Words of Hope: Always
I cannot express how grateful I am that my Dad was a student of loving well. He made it his life mission to love God and love people. Part of this relentless pursuit of loving with excellence was to notice and seek out ways he could love better. As a big powerful personality, he worked hard to take a step back, listen, and consider his actions not only from his intentions but also from his impact.
I love what Tournier says about the dangers of those in power, “The weak are conscious enough of their weakness, but not the strong of their strength, of the pressures they put on those who depend on them.”
One example of this unconscious will to power in the disguise of benevolence is the doleful story of Narcissus Whitman. A woman of noble intentions, she prayed fervently and devoted her life to the conversion of Native Americans in the Oregon territory. Ardent with zeal, she sacrificed safety, comfort, and privilege to go serve the Lord. However, her writing reveals a different story. Though laced with sincere reverence to the Lord and deep piety, page after page is steeped in contempt for those she came to convert. Her hatred of Native Americans is readily apparent in her writing; she calls them savages and spurns their attempts at community and connection. She wants them to be her servants, not her friends. She loved the notion of Christianity—not the practice.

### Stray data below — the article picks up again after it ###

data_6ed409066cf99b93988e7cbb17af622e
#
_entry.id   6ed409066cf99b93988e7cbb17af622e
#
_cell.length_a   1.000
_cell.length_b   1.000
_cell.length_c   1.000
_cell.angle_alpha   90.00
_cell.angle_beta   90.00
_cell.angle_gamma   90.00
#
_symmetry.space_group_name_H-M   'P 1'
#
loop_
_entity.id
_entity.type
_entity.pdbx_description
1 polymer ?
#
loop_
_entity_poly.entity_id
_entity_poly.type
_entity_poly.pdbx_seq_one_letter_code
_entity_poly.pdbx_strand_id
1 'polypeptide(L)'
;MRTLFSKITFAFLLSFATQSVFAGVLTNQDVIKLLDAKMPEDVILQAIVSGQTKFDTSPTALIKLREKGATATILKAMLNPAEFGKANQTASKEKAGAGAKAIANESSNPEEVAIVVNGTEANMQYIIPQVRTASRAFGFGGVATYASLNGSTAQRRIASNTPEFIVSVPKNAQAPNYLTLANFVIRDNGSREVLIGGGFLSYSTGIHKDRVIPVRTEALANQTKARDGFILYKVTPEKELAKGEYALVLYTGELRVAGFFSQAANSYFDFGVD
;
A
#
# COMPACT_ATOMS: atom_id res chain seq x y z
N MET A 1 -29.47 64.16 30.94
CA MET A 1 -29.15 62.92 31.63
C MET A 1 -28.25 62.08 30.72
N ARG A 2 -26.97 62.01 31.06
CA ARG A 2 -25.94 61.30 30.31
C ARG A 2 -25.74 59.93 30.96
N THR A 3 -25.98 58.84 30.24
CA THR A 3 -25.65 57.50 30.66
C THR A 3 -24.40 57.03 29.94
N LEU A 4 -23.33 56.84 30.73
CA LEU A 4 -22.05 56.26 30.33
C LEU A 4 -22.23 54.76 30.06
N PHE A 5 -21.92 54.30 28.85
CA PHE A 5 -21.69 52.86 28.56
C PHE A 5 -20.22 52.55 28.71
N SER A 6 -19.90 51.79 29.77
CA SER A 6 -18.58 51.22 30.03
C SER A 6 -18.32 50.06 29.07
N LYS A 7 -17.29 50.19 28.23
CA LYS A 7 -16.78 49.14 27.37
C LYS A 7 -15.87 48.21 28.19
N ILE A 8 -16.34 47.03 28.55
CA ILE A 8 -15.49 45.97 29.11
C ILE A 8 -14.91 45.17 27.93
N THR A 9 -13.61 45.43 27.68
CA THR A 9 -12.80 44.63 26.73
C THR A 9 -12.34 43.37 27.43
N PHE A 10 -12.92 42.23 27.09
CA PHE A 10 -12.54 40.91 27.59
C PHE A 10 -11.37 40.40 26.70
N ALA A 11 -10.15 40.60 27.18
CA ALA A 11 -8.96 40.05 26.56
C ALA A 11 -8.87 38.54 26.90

How tragic to consider how we believe we are loving people, yet unconsciously harming them, asserting our will to dominate, conquer, and subdue others to our point of view or beliefs. Love is the opposite of control.
My Dad loved people. He loved being around people and spending time with them. He loved deeply without prejudice or ego. One way we knew Dad was fulfilling his mission was not the love he felt he had for others but how others felt loved by him. It’s not up to me to decide if I am loving someone well—it really must be answered by the beloved other.
“Love always protects, always hopes, always trusts, always perseveres. Love never fails.” – I Corinthians 13:7